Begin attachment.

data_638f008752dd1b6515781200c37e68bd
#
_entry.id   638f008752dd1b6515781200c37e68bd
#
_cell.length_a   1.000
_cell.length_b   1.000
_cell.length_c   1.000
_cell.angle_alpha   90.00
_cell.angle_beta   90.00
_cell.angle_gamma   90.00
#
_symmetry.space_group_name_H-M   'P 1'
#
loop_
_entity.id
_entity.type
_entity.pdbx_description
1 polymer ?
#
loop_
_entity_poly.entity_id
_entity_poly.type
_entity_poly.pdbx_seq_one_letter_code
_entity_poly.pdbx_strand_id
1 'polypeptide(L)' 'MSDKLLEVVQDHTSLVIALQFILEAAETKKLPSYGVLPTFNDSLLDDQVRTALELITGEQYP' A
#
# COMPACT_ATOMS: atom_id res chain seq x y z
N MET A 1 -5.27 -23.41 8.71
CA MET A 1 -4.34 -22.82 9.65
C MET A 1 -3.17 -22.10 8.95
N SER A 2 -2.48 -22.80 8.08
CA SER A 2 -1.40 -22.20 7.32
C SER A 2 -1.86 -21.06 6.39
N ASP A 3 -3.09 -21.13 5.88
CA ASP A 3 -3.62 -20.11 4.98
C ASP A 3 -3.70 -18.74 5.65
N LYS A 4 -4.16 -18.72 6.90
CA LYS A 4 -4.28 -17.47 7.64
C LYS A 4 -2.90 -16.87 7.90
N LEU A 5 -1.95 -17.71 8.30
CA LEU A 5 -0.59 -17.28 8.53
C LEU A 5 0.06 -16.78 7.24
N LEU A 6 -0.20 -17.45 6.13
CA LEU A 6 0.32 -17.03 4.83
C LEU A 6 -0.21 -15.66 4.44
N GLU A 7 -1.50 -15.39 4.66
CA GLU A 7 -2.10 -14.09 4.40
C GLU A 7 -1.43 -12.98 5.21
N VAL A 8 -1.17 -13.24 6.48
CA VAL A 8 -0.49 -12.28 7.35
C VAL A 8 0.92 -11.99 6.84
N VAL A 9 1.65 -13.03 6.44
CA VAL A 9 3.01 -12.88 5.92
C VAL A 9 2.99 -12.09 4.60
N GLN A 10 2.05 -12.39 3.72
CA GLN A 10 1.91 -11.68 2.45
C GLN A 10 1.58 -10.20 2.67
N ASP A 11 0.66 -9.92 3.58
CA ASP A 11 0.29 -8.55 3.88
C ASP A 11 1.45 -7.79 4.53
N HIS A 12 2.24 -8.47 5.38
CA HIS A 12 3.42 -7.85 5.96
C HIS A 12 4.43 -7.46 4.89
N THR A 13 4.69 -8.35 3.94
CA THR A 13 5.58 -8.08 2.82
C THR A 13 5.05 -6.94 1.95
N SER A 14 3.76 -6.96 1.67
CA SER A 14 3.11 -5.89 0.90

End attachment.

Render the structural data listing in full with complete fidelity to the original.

data_638f008752dd1b6515781200c37e68bd
#
_entry.id   638f008752dd1b6515781200c37e68bd
#
_cell.length_a   1.000
_cell.length_b   1.000
_cell.length_c   1.000
_cell.angle_alpha   90.00
_cell.angle_beta   90.00
_cell.angle_gamma   90.00
#
_symmetry.space_group_name_H-M   'P 1'
#
loop_
_entity.id
_entity.type
_entity.pdbx_description
1 polymer ?
#
loop_
_entity_poly.entity_id
_entity_poly.type
_entity_poly.pdbx_seq_one_letter_code
_entity_poly.pdbx_strand_id
1 'polypeptide(L)' 'MSDKLLEVVQDHTSLVIALQFILEAAETKKLPSYGVLPTFNDSLLDDQVRTALELITGEQYP' A
#
# COMPACT_ATOMS: atom_id res chain seq x y z
N MET A 1 -5.27 -23.41 8.71
CA MET A 1 -4.34 -22.82 9.65
C MET A 1 -3.17 -22.10 8.95
N SER A 2 -2.48 -22.80 8.08
CA SER A 2 -1.40 -22.20 7.32
C SER A 2 -1.86 -21.06 6.39
N ASP A 3 -3.09 -21.13 5.88
CA ASP A 3 -3.62 -20.11 4.98
C ASP A 3 -3.70 -18.74 5.65
N LYS A 4 -4.16 -18.72 6.90
CA LYS A 4 -4.28 -17.47 7.64
C LYS A 4 -2.90 -16.87 7.90
N LEU A 5 -1.95 -17.71 8.30
CA LEU A 5 -0.59 -17.28 8.53
C LEU A 5 0.06 -16.78 7.24
N LEU A 6 -0.20 -17.45 6.13
CA LEU A 6 0.32 -17.03 4.83
C LEU A 6 -0.21 -15.66 4.44
N GLU A 7 -1.50 -15.39 4.66
CA GLU A 7 -2.10 -14.09 4.40
C GLU A 7 -1.43 -12.98 5.21
N VAL A 8 -1.17 -13.24 6.48
CA VAL A 8 -0.49 -12.28 7.35
C VAL A 8 0.92 -11.99 6.84
N VAL A 9 1.65 -13.03 6.44
CA VAL A 9 3.01 -12.88 5.92
C VAL A 9 2.99 -12.09 4.60
N GLN A 10 2.05 -12.39 3.72
CA GLN A 10 1.91 -11.68 2.45
C GLN A 10 1.58 -10.20 2.67
N ASP A 11 0.66 -9.92 3.58
CA ASP A 11 0.29 -8.55 3.88
C ASP A 11 1.45 -7.79 4.53
N HIS A 12 2.24 -8.47 5.38
CA HIS A 12 3.42 -7.85 5.96
C HIS A 12 4.43 -7.46 4.89
N THR A 13 4.69 -8.35 3.94
CA THR A 13 5.58 -8.08 2.82
C THR A 13 5.05 -6.94 1.95
N SER A 14 3.76 -6.96 1.67
CA SER A 14 3.11 -5.89 0.90